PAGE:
The controller 26 then transfers the selected programming to the presentation device 24 for presentation to the user. The presentation device 24 may be, for example, a printer, a television including high definition television (“HDTV”) or other video screen where the screen may comprise, for example, a tube, plasma, liquid crystal and other display systems, home theater system, a computer workstation, a laptop computer, a personal computer, a speaker, an audio system, a radio or other audio playback device such as an MP3 player, a video game console, a gaming console, a set-top box, a telephony device, a telephony answering device, a wireless device such as a wireless telephony device, an Internet-enabled telephone, a web phone, a pager, a web pad, a web tablet, a personal digital assistant (“PDA”), a virtual reality system, a heads-up display, a tactile or sensory perceptible signal generator and any other device capable of presenting a programming signal to a user. The presentation device preferably includes input and output components necessary to receive and to present programming to a user.
The presentation device 24 may be a stand-alone unit that provides the targeted programming directly to the user. Similarly, the presentation device 24 may be included in, utilized by, or hosted by another device, such as a display screen on a gas pump, or an ATM, which functions as both a presentation device of the targeted programming of the present invention as well as performs its regular functions. The presentation device 24 may include hardware and software components that allow users to connect their own user devices to the presentation device 24. The presentation device 24 may include, for example, a modem, serial or parallel port, radio frequency port, infrared port, or other communication device that allows a user to receive the programming directly into his or her own device such as a PDA, video game console, audio playback device (e.g., MP3 player), radio (such as a car radio having built-in memory), a global positioning system (“GPS”), laptop computer or other device. When a data storage medium is included with such device, the programming may be stored and then viewed or listened to immediately or at a later time or date.
The presentation device 24 may be located at a fixed location outside of a user's home such as at a gas pump or an ATM, or may be mobile, such as a vehicle radio, television system, or Global Positioning System (“GPS”) device, or other device capable of receiving wireless signals. A wireless telephone or personal digital assistant (“PDA”), for example, may contain user identification information that may be used to obtain a user profile, which may be used, in turn, to select targeted programming for that user. In some cases, the presentation device 24 may even include programming segments stored in the memory of the device that may be used for targeted programming. In one embodiment, for example, the wireless device may include a processor that performs the role of the controller 26 by selecting programming segments depending upon the user profile and presenting that programming on the wireless device.
An alternative embodiment of a targeted programming system 100 of the present invention, which includes remote access to programming, is shown in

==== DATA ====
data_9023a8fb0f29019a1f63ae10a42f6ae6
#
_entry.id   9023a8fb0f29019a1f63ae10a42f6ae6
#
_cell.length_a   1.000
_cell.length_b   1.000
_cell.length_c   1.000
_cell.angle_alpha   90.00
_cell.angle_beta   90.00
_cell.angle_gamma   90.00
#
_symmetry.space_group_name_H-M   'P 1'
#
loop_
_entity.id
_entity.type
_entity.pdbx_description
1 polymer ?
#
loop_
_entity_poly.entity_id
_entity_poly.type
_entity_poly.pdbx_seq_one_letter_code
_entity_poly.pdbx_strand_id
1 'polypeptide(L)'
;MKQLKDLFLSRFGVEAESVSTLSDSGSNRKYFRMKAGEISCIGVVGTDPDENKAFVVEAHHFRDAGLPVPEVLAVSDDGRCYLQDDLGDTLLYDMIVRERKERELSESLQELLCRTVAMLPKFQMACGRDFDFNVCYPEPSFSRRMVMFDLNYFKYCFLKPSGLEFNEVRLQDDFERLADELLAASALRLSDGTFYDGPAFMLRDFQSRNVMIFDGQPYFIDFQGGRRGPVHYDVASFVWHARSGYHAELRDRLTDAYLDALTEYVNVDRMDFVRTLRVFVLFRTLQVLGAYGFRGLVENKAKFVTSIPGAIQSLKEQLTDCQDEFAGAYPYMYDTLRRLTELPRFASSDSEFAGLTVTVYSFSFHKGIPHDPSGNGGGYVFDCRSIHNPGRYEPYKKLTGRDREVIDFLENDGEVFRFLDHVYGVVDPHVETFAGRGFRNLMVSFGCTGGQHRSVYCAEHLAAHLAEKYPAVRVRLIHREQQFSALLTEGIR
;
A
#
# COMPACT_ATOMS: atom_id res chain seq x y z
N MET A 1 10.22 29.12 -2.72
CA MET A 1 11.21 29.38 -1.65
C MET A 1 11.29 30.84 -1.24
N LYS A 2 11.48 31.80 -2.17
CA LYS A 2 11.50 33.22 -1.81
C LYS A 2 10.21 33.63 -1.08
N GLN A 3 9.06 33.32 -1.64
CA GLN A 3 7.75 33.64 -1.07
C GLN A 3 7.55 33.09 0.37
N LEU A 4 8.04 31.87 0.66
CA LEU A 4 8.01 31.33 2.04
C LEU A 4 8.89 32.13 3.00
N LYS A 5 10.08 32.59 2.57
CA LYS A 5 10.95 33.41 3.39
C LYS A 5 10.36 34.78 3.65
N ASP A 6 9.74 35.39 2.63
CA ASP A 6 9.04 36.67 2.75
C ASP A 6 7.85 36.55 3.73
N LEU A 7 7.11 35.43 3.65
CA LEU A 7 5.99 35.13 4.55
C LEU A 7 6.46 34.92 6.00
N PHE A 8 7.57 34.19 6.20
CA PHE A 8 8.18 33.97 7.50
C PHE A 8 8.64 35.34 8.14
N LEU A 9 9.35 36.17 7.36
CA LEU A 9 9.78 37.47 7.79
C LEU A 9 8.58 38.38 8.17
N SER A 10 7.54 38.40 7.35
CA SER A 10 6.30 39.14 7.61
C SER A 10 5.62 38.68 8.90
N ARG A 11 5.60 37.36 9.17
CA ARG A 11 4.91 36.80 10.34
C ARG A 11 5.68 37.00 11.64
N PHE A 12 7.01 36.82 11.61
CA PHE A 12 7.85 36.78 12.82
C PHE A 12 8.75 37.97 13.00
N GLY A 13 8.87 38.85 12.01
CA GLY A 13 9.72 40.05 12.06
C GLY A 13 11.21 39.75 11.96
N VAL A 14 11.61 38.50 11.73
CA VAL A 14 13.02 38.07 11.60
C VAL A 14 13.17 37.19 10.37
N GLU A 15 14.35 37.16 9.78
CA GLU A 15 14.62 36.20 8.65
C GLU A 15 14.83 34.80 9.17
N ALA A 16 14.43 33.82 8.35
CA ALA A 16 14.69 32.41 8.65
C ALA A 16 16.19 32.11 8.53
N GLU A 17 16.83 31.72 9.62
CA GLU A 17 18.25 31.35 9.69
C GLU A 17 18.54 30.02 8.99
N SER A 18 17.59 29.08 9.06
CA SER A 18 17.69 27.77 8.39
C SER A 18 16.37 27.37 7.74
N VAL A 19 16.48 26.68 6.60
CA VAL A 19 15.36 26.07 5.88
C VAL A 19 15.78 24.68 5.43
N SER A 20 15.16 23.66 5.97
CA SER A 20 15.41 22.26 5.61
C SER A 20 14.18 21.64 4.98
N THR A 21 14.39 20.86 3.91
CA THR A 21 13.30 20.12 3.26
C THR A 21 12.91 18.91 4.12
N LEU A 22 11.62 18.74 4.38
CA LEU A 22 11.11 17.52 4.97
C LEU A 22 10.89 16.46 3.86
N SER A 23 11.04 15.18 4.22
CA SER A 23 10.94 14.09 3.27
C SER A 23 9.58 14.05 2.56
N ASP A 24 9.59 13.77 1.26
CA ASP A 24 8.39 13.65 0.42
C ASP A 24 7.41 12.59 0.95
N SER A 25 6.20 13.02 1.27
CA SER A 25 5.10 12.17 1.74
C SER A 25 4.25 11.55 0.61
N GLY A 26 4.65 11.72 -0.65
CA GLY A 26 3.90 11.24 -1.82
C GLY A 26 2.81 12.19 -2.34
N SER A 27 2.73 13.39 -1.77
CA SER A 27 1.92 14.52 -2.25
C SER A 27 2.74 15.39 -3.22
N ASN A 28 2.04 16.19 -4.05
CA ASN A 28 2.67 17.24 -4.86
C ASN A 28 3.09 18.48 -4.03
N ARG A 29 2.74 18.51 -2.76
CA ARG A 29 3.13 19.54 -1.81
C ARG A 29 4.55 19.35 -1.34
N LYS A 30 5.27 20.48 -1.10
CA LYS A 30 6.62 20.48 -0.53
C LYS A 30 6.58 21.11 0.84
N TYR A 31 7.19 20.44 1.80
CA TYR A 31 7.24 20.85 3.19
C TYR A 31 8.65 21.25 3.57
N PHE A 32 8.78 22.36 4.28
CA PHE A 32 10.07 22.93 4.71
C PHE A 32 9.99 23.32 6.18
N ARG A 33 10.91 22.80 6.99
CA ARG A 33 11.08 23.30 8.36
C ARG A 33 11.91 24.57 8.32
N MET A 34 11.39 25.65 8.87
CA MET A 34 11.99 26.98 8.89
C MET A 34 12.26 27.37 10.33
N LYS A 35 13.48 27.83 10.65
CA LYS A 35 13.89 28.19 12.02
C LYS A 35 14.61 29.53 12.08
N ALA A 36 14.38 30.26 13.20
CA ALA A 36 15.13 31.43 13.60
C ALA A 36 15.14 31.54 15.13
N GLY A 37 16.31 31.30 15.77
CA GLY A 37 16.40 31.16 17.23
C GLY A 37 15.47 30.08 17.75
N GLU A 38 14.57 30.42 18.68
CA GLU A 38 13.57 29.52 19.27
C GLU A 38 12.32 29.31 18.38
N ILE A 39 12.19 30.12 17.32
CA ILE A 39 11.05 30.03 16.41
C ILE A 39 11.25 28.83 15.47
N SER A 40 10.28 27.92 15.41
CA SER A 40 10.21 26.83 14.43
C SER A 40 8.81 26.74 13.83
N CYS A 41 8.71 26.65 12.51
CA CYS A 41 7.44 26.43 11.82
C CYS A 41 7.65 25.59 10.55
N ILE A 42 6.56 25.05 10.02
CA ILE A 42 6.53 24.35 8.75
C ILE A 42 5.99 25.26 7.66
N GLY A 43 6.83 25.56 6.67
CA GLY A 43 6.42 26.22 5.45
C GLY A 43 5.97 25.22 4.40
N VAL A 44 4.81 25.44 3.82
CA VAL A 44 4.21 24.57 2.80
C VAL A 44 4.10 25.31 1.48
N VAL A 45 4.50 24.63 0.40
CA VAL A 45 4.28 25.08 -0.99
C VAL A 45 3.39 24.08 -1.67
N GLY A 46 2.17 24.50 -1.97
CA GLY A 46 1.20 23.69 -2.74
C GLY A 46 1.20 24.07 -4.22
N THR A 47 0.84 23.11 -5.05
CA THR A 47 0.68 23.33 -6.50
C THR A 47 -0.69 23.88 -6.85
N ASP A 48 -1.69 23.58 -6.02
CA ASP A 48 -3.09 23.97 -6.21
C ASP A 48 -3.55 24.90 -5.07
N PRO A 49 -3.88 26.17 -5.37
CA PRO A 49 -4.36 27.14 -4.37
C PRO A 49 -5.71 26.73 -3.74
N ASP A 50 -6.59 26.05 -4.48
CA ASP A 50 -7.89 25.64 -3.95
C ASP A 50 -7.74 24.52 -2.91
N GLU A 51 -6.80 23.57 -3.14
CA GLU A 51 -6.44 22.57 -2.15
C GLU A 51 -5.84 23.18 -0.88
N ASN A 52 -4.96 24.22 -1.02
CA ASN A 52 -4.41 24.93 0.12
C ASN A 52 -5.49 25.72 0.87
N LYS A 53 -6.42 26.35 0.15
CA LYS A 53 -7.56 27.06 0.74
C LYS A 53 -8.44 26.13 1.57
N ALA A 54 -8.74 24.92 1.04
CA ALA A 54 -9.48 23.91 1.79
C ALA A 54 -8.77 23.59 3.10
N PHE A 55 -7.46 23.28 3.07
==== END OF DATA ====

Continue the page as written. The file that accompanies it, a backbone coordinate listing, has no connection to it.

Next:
User identification and/or user profile information may be transmitted to the local hub 102 from the user interface device 122 via a communications link 104. In one embodiment, for example, the local hub 102 may use the identification information provided by the user interface device 122 to obtain or access user profile information from a user profile database 132. The user profile database 132 may be located at a local hub 102, at a reception site 110, or remote from the local hub 102 and reception site 110, but connected to one or both via a communications link or network. Alternatively, the user profile information may be obtained directly by the user interface device 122. For example, the user interface 122 may access the database 132 and obtain the user profile information for use by the user interface and/or to transfer to the local hub 102. In this embodiment, the user interface device 122 may, for example, include a smart card reader or other interface device 122 that obtains user identification information and/or user profile from a user identification device 148, such as a smart card or other device carried by the user.
The local hub 102, as shown in
Since the capacity of storage servers 214 at any given local hub 102 may be limited, programming that is of a particular relevance to users at a particular reception site 110 may also and/or alternatively be stored locally at that particular reception site 110, such as on a storage device 112. Storage device 112 may include any data storage device known in the art such as the types described above with respect to storage server 214. The storage device may provide the stored programming back to the local hub 102 for retransmission to one or more presentation devices 108, or may push the programming directly to one or more presentation devices 108. This may provide the owner or operator of a particular reception site 110 the ability to design programming that is particularly applicable for users at that reception site 110. For example, an owner/operator of a particular reception site may provide advertising for various goods or services available for purchase, use, rental, and consumption at that particular site. Similarly, advertising for an affiliated business or other establishments may be provided. For example, a restaurant may provide advertising for a neighboring movie rental business while the customer is waiting for his or her food to be prepared.